7.6 Takeaways | A Test Out West

by Brian Seltzer
Sixers.com Reporter

Prepared for you each week, highlighting headlines, observations, and other anecdotes surrounding the 76ers.

1. A look at some early numbers

Heading into the weekend and the start of a four-game Western Conference road trip, the 76ers were occupying some pretty solid statistical real estate. They ranked first in the NBA in rebounding (51.3 per game) and steals (11.5 per game); second in points in the paint (53.5 per game); and third in blocks (6.8 per game), deflections (19.3 per game), and second-chance points (16.8 per game).

At the time of publication, the Sixers also boasted the second-highest net rating in the league (9.8 pts per 100 possessions), and their defense was fourth-best (96.8 points per 100 possessions). Furthermore, the club has allowed the fewest rebounds per game (38.8), and paces the NBA (by a wide margin) in rebounding differential (12.5 per game).

On an individual level, Matisse Thybulle - this year's first-round pick - tops all NBA players with an average of 3.0 steals. Ben Simmons is right behind the rookie, posting 2.8 steals per tilt.

The Aussie said that he and Thybulle being nos. 2 and 1 on the steals chart, respectively, has led to some friendly competition. 

"A little bit. I try to make sure he has more than me, just 'cause I know I'm going to go out there and get as many as I can. But I love watching him play defense. He's amazing on defense. His hands are great, long, gets deflections and steals, so I've been really happy with him."

Joel Embiid, meanwhile, is third in the NBA in second chance points (6.7).

But the numbers that matter the most, of course, are "4" and "0," which make up the Sixers' won-loss record. As of Saturday, no team had more wins, and there was no other squad left unbeaten.

2. About the deflections

Many of the areas where the Sixers are enjoying early statistical success - defense, rebounding, steals, points in the paint - are a reflection of roster design. This year's team - specifically the starting line-up - was built with size and length in mind.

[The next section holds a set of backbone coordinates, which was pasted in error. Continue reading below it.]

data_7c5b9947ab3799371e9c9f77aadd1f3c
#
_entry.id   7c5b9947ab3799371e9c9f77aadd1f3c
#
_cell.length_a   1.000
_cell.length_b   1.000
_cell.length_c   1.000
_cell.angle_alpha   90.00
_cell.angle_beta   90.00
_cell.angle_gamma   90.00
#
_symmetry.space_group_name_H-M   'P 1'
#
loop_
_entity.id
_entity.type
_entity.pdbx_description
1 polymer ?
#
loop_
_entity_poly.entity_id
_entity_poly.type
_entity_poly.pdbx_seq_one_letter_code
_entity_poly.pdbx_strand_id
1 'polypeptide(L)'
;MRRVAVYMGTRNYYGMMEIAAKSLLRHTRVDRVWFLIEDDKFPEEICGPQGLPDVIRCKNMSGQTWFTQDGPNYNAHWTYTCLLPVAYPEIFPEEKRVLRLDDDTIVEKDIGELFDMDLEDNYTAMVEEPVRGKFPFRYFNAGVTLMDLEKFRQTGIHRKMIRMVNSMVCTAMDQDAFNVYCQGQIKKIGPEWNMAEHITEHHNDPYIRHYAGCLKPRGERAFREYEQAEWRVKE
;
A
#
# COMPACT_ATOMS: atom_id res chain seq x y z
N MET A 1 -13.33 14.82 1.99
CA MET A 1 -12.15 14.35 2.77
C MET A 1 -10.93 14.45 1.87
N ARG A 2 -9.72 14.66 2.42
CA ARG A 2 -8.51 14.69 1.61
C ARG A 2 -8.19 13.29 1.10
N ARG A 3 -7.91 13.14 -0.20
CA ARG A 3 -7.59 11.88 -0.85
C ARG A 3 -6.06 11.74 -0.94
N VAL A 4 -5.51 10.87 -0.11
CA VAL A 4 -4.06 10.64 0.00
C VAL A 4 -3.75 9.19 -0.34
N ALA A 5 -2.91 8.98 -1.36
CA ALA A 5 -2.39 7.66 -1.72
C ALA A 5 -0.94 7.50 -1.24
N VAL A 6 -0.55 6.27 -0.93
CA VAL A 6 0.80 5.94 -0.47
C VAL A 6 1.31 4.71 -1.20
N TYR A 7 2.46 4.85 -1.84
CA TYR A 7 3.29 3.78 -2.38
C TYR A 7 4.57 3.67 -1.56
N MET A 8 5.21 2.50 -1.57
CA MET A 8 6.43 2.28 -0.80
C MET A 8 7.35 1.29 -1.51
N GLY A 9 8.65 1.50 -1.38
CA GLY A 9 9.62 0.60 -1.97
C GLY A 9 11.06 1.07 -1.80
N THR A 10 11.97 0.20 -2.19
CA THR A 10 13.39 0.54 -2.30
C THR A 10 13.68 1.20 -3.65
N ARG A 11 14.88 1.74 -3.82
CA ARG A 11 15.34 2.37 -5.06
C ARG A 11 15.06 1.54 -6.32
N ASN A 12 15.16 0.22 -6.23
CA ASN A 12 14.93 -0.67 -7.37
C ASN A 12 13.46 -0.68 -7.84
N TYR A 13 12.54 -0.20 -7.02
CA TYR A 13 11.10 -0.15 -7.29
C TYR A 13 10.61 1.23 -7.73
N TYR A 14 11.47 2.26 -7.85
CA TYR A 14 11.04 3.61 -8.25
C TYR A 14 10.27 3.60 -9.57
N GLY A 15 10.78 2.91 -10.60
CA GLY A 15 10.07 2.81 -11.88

Through four games, these qualities are shining through in a major way, especially on the defensive end. The Sixers' have been tenacious, and competing with relentless activity. 

As for the metric that best represents this spirit? In our mind, it might have to be deflections. 

Before even getting down to actual numbers and rankings, simply watch the Sixers play D. More often than not, arms and hands are constantly moving, while passing lanes are being disrupted consistently.

Driving to the basket presents opponents with a particularly thorny proposition. Even before encountering elite rim protection, they have to navigate through a key that - given the Sixers' big bodies - looks more like an entangled corn field than anything else. 

When it comes to the Sixers' knack for deflections, personnel only accounts for part of the equation. It's a skill Brett Brown coaches up, too. 

"It features in everything we talk about, think about, we chart it during games," he said.

The value of deflections was stressed upon Brown at a relatively early stage of his basketball life. During his college days, the now-58 year old played for Rick Pitino at Boston University. Deflections were a primary point of emphasis.

"It was like a driver," Brown said. "It was a thing we hung our hat on, and I have carried it with me." 


There is a flipside, however. The Sixers, for instance, have been putting the opposition at the line a decent amount through four games.

But the Sixers have also reaped rewards thanks to their aggression, forcing the third-most turnovers in the NBA (19.3 per game), and leading the league in points scored off turnovers (22.1).

"It comes with a little bit of pain, because some time you reach and you foul," Brown said about encouraging deflections, "but the tradeoff to me [is] worth it."

3. Big on the (o) boards

In Wednesday's 117-95 victory over the Minnesota Timberwolves, the Sixers' dominance on the offensive glass was decisive, at least if you were to ask Brett Brown what he thought. 

Through the first quarter, the Sixers' advantage in offensive rebounding was 6-0. By halftime, the margin was 9-1, and by the final horn, the finally tally stood 16-6. 

The Sixers' 16 offensive caroms established a new early-season high, and was a total they reached only 11 times last year. 

"When you talk about how we use height and how we exploit size, it's part of the 'smashmouth,' 'bully ball' thing that we are trying to get better at," Brown said following the win. 

James Ennis III came off the bench Wednesday to tie Al Horford for a team-best five offensive rebounds. For the game, Ennis pulled down 11 boards, one shy of his career high. 

"Since I got to Philly, they made it like I can really go like I want to," Ennis said this week. "Other teams I've been on they've said not to go to the offensive glass. I love doing that. I'm a hustle player. Just to get more possessions for my team I'll sacrifice my body, and try to crash every time."

4. Offensive progress

That the Sixers' defense is ahead of their offense at this young stage of the year isn't a matter the team is hiding from. More rhythm is expected to come with more time, given the amount of turnover the starting unit experienced this summer.

The Minnesota game, though, brought good signs. The Sixers matched their season-high of 117 points, and - in the first half in particular - scored with good balance. 

They were up 19 at intermission, and had pumped out 30 points in the paint, while shooting 5 for 9 from 3-point territory.